Hebrew for ‘instruction’ or ‘teaching’. The translation ‘Law’ is too restrictive: there is a body of legal enactments but it is within a corpus of divine revelation and teaching—the whole being known as Torah. In addition to the statutes (Exod. 18: 16) the Torah contains instructions for worship (Lev. 6: 14), sacrificial procedure, right conduct, and precautions to preserve purity (Lev. 10: 10; 14: 57; Deut. 4–7; 11–15; 23). In Deuteronomy the Torah refers to the whole book, all that went to maintain Israel's cultural and religious identity, based on the law book that was allegedly found in the Temple (2 Kgs. 22: 8). Josiah's contemporary, Jeremiah, uses Torah in a wide sense as in Deut., and in the psalms (e.g. Ps. 1: 2) the study of Torah is praised as being the whole point and purpose of existence. Disobedience or neglect would bring exile, disaster, and death, even for kings (Deut. 17: 18–20). In later Judaism the Pentateuch came to be known as the written Torah, while the oral Torah consisted of the traditions that were eventually written in the Mishnah, forming the basis of the Talmud.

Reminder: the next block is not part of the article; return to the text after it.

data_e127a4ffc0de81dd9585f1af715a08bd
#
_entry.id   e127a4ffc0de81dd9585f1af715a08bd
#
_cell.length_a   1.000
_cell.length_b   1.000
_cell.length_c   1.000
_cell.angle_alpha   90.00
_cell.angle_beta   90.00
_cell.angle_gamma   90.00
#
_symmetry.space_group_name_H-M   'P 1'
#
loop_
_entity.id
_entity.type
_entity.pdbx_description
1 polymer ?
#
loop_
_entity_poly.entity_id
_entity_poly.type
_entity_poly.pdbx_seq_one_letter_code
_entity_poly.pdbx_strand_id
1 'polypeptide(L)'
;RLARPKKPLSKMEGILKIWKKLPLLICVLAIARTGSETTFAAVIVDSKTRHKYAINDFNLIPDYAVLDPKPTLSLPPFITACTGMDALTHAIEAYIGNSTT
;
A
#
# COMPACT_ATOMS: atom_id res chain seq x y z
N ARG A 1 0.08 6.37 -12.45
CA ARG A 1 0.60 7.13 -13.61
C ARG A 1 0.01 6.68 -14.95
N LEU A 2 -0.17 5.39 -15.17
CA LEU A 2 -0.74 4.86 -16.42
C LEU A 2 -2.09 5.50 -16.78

Moses is credited with enunciating the Torah (Deut. 4: 44) but subsequently Torah in its widest sense was promulgated by kings, priests, and wise men (Prov. 6: 20). It was a divine revelation and responding to it was the devout Israelite's greatest joy (Ps. 119). In the NT Jesus warns his followers that the precepts of the Law take them only to the threshold of the kingdom: the Law forbade murder; within the kingdom there cannot even exist anger (Matt. 5: 22). Paul regards observance of the Law as the badge of Judaism, from which Christians are released, for Christ alone is the agent of salvation.